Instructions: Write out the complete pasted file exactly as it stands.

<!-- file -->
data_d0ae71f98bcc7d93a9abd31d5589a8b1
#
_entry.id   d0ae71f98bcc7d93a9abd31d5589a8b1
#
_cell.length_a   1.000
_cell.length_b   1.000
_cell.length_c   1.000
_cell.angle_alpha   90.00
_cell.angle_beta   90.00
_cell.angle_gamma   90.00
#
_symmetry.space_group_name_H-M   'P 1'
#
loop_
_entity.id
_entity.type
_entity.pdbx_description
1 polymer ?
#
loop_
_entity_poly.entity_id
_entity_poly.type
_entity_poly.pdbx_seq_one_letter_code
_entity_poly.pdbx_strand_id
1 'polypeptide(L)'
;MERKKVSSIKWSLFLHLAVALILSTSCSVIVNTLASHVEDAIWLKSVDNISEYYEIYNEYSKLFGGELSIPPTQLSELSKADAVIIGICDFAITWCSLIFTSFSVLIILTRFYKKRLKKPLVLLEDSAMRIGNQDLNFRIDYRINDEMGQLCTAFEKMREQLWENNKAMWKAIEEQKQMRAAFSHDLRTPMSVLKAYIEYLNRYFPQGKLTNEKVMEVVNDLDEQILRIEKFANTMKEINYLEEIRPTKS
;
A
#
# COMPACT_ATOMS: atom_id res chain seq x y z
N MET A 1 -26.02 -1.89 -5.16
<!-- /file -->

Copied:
data_d0ae71f98bcc7d93a9abd31d5589a8b1
#
_entry.id   d0ae71f98bcc7d93a9abd31d5589a8b1
#
_cell.length_a   1.000
_cell.length_b   1.000
_cell.length_c   1.000
_cell.angle_alpha   90.00
_cell.angle_beta   90.00
_cell.angle_gamma   90.00
#
_symmetry.space_group_name_H-M   'P 1'
#
loop_
_entity.id
_entity.type
_entity.pdbx_description
1 polymer ?
#
loop_
_entity_poly.entity_id
_entity_poly.type
_entity_poly.pdbx_seq_one_letter_code
_entity_poly.pdbx_strand_id
1 'polypeptide(L)'
;MERKKVSSIKWSLFLHLAVALILSTSCSVIVNTLASHVEDAIWLKSVDNISEYYEIYNEYSKLFGGELSIPPTQLSELSKADAVIIGICDFAITWCSLIFTSFSVLIILTRFYKKRLKKPLVLLEDSAMRIGNQDLNFRIDYRINDEMGQLCTAFEKMREQLWENNKAMWKAIEEQKQMRAAFSHDLRTPMSVLKAYIEYLNRYFPQGKLTNEKVMEVVNDLDEQILRIEKFANTMKEINYLEEIRPTKS
;
A
#
# COMPACT_ATOMS: atom_id res chain seq x y z
N MET A 1 -26.02 -1.89 -5.16